All children benefit from learning to appreciate delayed gratification, meaning they must behave well now in order to receive a reward later. Practicing delayed gratification can help them avoid temptations that lead to impulsive reactions. This concept also conditions them to stay persistent with tough tasks in school and work later in life. Teach delayed gratification by creating a reward system where they have to save up points or earn their reward over multiple days.
8. Play “Impulse Control” Games
A fun way to teach self-control is to play games with your child that require impulsivity management to win. Games like Simon Says, Follow the Leader, and Red Light Green Light can help train a young child’s brain develop more self-control. Search online for “impulse control games for teens” to choose from a variety of activity books or board games designed to boost a teenager’s self-control. The best part is, your child will get quality time with you and they’ll have fun doing it!
9. Teach healthy anger management
Your child’s impulsive outbursts may be caused by low frustration tolerance. Learning how to manage anger can help your child deal with their emotions in healthy ways. Teach your child to pause and take slow, deep breaths when they are angry. Encourage them to go kick a ball rather than a person, take a walk around the house, or place themselves in a “calm down spot” before they react.
10. Provide rules & responsibilities
Set clear behavioral expectations and explain consequences for breaking rules before it happens. Understanding rules and consequences can help your child make informed choices about their behavior. You can also increase structure and accountability in your home by empowering your child with household responsibilities. This can be as simple as pairing socks as a kid or washing cars as a teen. As they grow, so should their responsibilities.
11. Praise patience
It can be easy to only acknowledge when your child is acting inappropriately, but make sure to give them lots of praise and attention when they sit quietly or react calmly when things don’t go their way. When your child understands what preferred behaviors looks like, they are more likely to keep doing them. Acknowledge when a child is being patient, acting calm, or waiting for the appropriate time to release their energy.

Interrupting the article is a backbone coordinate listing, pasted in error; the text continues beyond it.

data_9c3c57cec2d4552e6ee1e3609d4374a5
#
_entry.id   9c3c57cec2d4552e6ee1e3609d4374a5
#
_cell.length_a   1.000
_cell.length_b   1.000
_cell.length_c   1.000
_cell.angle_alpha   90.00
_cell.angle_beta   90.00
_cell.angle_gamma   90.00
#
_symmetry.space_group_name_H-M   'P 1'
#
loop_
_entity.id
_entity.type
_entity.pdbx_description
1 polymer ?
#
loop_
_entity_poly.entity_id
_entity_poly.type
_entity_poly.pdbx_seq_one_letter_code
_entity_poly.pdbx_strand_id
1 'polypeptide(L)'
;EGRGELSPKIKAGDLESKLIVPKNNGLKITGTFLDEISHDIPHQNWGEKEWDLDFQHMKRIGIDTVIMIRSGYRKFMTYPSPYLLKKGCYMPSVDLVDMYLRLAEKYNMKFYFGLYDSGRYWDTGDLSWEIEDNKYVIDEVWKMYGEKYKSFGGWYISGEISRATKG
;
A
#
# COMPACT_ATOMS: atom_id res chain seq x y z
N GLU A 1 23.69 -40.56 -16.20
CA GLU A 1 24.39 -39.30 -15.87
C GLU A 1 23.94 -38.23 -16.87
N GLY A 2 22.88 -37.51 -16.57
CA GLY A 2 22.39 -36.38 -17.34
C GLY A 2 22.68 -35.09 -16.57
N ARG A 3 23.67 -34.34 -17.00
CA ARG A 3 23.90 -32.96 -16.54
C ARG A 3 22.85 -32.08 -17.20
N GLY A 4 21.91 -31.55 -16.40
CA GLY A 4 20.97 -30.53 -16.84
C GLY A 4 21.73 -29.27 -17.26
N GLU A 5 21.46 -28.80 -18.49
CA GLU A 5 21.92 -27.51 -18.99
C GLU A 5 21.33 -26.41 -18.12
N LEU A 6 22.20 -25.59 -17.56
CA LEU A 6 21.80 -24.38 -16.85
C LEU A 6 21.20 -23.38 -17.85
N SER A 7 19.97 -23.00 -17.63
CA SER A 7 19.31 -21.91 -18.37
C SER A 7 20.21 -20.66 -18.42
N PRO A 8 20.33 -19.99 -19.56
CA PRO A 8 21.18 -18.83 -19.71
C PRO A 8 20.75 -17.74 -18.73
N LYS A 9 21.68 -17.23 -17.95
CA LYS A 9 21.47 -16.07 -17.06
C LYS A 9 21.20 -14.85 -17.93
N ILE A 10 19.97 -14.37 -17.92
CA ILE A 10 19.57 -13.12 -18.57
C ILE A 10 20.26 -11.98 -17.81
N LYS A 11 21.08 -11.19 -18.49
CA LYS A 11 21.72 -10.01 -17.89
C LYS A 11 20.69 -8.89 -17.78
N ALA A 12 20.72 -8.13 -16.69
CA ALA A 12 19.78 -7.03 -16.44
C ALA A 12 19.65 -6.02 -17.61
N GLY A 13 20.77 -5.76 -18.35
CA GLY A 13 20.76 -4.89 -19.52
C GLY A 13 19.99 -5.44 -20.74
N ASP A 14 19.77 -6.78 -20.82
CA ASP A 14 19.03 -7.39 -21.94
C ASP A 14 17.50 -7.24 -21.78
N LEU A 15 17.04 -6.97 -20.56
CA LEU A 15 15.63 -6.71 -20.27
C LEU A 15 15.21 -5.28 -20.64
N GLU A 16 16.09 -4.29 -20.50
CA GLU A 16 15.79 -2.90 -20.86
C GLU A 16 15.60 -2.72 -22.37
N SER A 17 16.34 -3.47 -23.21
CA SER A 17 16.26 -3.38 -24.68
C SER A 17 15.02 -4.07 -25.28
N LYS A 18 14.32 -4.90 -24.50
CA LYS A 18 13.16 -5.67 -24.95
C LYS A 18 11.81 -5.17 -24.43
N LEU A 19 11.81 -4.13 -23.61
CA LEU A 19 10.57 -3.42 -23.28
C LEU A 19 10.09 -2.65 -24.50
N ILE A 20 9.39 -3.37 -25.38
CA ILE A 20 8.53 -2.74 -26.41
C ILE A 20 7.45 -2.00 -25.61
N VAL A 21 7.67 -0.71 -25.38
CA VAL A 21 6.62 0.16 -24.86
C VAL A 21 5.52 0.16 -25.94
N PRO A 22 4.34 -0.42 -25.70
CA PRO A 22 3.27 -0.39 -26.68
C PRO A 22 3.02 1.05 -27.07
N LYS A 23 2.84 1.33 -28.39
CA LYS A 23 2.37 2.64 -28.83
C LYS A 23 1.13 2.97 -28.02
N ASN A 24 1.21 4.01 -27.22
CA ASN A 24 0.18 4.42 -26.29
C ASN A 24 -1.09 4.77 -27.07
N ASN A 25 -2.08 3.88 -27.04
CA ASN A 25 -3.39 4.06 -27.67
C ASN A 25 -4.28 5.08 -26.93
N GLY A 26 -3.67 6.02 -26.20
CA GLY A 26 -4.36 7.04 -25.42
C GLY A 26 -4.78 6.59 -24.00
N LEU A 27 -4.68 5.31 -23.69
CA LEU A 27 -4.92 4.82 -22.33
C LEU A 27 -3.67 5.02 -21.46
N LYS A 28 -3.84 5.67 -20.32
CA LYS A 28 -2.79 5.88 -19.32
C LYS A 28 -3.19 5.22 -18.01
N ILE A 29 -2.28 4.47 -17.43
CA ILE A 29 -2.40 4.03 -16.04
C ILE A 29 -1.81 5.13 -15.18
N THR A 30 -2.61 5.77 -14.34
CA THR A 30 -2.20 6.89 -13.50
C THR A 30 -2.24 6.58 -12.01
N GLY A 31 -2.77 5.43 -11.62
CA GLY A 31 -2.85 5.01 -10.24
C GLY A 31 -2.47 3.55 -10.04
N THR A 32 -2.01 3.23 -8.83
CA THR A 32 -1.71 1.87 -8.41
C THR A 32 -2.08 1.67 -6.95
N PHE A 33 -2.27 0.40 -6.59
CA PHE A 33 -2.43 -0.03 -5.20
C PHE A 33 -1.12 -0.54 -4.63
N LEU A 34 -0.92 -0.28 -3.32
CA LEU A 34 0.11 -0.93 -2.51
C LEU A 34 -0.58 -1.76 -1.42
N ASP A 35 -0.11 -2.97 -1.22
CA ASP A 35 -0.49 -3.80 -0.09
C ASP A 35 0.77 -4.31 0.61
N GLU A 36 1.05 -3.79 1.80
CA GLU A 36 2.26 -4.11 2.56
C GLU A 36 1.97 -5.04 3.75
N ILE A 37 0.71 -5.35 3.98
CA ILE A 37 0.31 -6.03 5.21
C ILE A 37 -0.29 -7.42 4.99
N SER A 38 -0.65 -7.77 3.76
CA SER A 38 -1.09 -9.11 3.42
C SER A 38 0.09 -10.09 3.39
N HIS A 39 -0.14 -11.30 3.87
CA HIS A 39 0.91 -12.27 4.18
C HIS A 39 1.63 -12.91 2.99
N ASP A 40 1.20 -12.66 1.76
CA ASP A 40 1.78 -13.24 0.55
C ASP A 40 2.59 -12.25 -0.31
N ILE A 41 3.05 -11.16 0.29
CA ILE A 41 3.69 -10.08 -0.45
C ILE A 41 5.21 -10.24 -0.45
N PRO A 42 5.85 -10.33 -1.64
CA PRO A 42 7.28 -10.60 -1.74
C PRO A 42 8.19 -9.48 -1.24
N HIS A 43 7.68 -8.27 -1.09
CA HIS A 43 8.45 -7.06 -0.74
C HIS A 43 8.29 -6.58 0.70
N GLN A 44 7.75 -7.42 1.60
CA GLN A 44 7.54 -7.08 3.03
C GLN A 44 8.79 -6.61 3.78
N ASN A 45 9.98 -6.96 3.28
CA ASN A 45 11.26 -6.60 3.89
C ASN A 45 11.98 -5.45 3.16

12. Don’t beat yourself up
It’s important to know that your child having impulsivity issues does not mean you are a bad parent. Many children are just naturally more prone to impulsivity than others for a variety of reasons. In some children, the part of the brain that controls impulses develops slower than others. The good news is, there is hope and a qualified specialist can teach your child ways to control their impulses, just like they learned to “hold their peepee!”
See a Mental Health Specialist
Whether you are concerned that your child or teen may need support with impulsivity, or if you are an adult who feels like you never learned how to manage your own impulses, our specialists at Variations can help.
*Please note: since the publishing of this blog, Variations Psychology has narrowed its focus to diagnostic testing and psychological evaluations. Our Doctors can evaluate whether you or your loved one have a diagnosis and guide you through the next steps in achieving your mental health or academic goals. While Variations does not offer counseling, our diagnostic evaluations allow us to refer patients to specialists who are best equipped to meet their needs. In addition, this link can guide you through a directory of therapists, psychiatrists, treatment centers, and support groups in your area.
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How to Cite This Blog Article:
Shinn, M.M. (2018). Hold Your PeePee! 12 Tips to Help Your Child Manage Impulsivity.
Psychologically Speaking. [Variations Psychology blog post]. Retrieved from https://www.variationspsychology.com/blogs/12-tips-to-help-your-child-manage-impulsivity